The clean lines of this bridge and the Australian flag fluttering in the breeze typifies the clean, stark lines of the Australian landscape for me – no idea what this bridge is called either but I loved it all the same.
The weather was gorgeous – a pleasant mid 25C – and a gentle breeze cooled our sun-kissed noses and cheeks as we motored along. There were many boats out of all shapes and sizes, some puttering along at a more sedate pace…

Before we knew it, we had arrived at Williamstown Pier so it was off the boat for a stretch of the legs, something to eat and a hearty discussion about our plan of attack (which mainly revolved around ice-cream).
 
Docking at Williamtown foreshore…yes, that bright shiny object is the sun…
One of the great things about Williamtown (apart from the ice cream) is the fantastic view of the City of Melbourne so here’s the shot, complete with the millionaire shopping arcade boats in the foreground… 

After a pleasant few hours we decided to head back but finding a millionaire/boat had not gone so successfully so we decided to keep our eyes peeled on the way back. A single girl’s work is never done, you know…

As with some of my past experiences with you critters from Mars, this one seemed to over promise (Global Dream? Really?) and under deliver. I know it’s a working boat and all but a lick of paint wouldn’t have gone astray. There’s always something to be said for making an effort.
Now this is more my style: Sleek and white and celebratory even in name. Unfortunately a small child appeared as we chugged past which is just going a bit overboard (pardon the pun) with the accessories I feel….
This one has a spot in the boot for one’s jet ski. Very handy!
Suddenly the Bolte Bridge loomed above us again, signalling that our sea adventure (well the combined waterways of the Yarra River and Port Phillip Bay in any case) would soon be over…
The Bolte Bridge with the bright shiny sun-thing again…
So that was the Day of the Family Hamer, seven intrepid wanderers out to see the world of Williamstown and conquer it with ice cream.
 
Which brings me (not so neatly) to the end of this post, my last for 2012. And all that remains is to wish you a Happy New Year wherever you are and however you choose to celebrate it.
 
There’s one ‘sleep’ left peeps – let’s show 2013 we mean business!

Frocks, Flicks And Champers…

This morning I wrapped myself up against the cold and stepped out into the crisp Autumn air to meet friend J for a few hours of glam gambolling at the V&A. The day was bright and it all started with a coffee in the sun before we wandered around the block to the museum in time for the first fabulous instalment of our day, Ballgowns.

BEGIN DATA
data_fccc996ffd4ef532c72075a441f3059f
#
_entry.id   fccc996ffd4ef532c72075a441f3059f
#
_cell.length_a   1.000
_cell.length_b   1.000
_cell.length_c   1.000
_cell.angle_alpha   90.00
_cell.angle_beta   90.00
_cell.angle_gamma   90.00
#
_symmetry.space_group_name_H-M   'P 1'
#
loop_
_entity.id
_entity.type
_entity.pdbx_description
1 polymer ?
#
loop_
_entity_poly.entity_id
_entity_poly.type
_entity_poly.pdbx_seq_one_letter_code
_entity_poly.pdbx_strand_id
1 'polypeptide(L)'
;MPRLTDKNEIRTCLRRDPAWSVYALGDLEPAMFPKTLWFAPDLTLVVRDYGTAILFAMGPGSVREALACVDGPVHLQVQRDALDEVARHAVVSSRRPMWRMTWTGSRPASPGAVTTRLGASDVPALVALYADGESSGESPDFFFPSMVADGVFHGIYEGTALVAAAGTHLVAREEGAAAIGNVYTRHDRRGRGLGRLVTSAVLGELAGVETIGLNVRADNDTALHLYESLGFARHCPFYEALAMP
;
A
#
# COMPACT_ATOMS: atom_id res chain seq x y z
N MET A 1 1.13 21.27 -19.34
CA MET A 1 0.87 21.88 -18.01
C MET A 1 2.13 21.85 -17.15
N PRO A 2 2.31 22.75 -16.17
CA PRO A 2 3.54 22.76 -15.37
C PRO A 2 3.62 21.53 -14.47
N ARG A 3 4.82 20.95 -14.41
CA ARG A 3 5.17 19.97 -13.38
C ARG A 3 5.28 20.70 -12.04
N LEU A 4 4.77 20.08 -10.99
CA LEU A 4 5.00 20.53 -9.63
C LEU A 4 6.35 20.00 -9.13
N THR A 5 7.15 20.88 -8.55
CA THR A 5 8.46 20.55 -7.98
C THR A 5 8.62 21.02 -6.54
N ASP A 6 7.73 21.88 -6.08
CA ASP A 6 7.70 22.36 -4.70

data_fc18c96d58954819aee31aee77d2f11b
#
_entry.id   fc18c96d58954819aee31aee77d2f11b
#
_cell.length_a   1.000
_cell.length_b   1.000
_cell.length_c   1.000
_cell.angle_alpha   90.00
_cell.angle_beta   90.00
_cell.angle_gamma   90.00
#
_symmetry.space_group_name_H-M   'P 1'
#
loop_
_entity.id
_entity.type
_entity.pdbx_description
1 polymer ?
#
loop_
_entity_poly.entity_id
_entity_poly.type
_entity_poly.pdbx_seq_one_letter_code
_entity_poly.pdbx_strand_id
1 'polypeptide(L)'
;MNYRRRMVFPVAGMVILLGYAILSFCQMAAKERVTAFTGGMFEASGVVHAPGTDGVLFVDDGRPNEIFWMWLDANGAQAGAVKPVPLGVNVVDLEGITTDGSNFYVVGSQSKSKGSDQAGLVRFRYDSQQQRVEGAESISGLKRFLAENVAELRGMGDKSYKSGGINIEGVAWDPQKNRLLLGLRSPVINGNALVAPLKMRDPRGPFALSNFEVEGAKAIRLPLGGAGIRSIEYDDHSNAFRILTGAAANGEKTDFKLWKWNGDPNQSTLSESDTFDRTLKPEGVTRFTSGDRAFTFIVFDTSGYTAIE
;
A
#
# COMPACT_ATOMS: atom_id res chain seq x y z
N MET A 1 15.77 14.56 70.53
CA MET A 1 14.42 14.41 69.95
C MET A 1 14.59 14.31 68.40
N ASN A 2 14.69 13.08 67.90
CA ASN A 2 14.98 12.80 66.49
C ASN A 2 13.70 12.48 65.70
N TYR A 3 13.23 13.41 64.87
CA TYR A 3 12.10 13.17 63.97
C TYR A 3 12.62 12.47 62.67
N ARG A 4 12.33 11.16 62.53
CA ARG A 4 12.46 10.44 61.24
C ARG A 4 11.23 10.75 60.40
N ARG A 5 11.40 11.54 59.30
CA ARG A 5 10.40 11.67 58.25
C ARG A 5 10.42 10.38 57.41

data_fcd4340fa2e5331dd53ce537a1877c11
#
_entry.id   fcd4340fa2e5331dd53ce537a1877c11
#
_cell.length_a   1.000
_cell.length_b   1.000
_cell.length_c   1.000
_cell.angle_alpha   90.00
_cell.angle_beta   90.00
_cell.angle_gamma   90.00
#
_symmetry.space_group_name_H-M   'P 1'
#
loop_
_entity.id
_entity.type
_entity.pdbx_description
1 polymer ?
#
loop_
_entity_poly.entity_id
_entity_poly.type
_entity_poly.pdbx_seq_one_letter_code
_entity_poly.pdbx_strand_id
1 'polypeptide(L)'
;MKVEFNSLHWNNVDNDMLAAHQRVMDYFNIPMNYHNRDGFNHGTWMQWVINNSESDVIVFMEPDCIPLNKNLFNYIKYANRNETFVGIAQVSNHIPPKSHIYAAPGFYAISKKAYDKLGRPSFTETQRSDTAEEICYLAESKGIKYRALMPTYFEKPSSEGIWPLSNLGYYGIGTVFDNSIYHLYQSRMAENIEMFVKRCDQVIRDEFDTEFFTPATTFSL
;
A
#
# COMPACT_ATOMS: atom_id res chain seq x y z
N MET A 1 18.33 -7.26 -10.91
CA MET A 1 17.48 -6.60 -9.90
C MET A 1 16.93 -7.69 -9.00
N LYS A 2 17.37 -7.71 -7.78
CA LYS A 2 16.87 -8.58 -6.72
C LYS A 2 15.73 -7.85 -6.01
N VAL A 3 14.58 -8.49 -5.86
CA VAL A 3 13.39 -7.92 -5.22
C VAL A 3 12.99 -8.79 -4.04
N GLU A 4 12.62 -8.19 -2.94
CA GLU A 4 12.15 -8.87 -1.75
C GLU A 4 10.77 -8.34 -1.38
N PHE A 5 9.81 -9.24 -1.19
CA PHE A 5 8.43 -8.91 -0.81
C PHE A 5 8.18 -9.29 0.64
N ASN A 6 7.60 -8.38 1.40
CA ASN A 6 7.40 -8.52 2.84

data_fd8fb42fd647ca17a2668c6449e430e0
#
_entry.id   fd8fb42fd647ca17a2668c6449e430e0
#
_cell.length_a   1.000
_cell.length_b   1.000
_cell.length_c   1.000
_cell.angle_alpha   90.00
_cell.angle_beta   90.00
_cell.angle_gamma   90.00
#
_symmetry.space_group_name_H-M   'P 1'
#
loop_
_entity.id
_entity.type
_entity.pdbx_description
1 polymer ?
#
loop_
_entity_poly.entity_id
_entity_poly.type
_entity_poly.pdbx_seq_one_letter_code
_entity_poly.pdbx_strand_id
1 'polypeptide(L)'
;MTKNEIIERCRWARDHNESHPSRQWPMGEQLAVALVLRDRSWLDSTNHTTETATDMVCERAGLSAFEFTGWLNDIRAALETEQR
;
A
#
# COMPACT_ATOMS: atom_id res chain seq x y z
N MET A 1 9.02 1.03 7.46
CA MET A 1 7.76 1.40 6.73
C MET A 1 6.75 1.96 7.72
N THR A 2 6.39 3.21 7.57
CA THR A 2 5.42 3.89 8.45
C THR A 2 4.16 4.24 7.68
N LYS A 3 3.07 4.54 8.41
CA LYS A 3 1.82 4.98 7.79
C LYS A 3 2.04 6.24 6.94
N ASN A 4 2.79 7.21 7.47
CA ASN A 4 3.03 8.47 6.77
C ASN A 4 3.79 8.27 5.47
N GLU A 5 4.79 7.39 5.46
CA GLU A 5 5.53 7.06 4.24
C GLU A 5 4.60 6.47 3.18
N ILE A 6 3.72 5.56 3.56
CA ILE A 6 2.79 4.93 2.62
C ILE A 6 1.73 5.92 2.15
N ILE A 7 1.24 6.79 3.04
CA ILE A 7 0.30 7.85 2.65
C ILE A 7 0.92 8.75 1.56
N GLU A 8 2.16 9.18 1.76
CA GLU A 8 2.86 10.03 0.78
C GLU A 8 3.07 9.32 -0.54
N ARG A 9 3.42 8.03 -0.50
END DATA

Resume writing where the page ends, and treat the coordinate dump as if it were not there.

The exhibition runs over two floors and displays ballgowns from the 1950s right through to the modern day. There were royal rags made by Norman Hartnell and Catherine Walker (remember Princess Diana’s ‘Elvis dress’?) right through to celebrity stunners worn by the likes of Helen Mirren, Sandra Bullock and Liz Hurley. There were even gowns made from everyday items like aluminium foil and plastic.

The ‘Elvis Dress’

So after ooh-ing and aah-ing and eew-ing (yes there were some of those too – I am not a fan of Zandra Rhodes or Vivienne Westwood) for about 45 minutes, it was time for a quick break before venturing into the V&A’s newest exhibit, Hollywood Costumes.

(It opened only last week – we are just SO up with the latest you know *wink*)

The three halls – Deconstruction, Dialogue and Finale – contained over 100 original costumes from the last century of Hollywood films. There was the iconic, the heroic and the historic – Star Wars and Superman, The Birds and Breakfast at Tiffany’s, Elizabeth and The Iron Lady. We saw Indy, Arnie, Rocky and Neo as well as the yellow track suit from Kill Bill, the white halterneck from The Seven Year Itch, the green velvet ‘curtain’ dress from Gone With The Wind and the ruby slippers from The Wizard of Oz.

Dorothy Gale’s gingham dress and ruby slippers, worn by Judy Garland in 1939, are one of the last exhibits. You know you are not done until you see these.

Speaking of wizardry, the behind-the-scenes notes along the way gave a really intriguing insight into the development of character through costume as the art of costume design morphed from stand out to understated and back again before our very eyes. And after almost two hours of wandering down celluloid lane, I can tell you that David Prowse (Darth Vader) is really tall, Robert de Niro is an absolute chameleon and you should definitely book yourself a ticket to this before it closes in January 2013.

After almost three hours of glam, it was time for a little refreshment so it was off to The Pelham (near South Kensington Station) for a spot of my sort of tea, the champers kind.

There was a cosy fire, a glass of champagne and plenty of sandwiches, scones and cakes to enjoy as we chatted about what a great time we’d had at the exhibitions and stretched our aching feet towards the warmth of the hearth.

Post champers cakes at The Pelham. The raspberry macaroons were uh-maaayzing!

(There may also have been a slightly congratulatory tone as we appreciated the brilliance of pre-booking our (timed) V&A tickets instead of dealing with scrum of people who had a three hour wait in front of them. Well done us!)

And so that was our spectacular showbiz Saturday, a perfect way to chase away those looming winter blues and celebrate that sacred triad of all things glam – frocks, flicks and champers.

Cheers!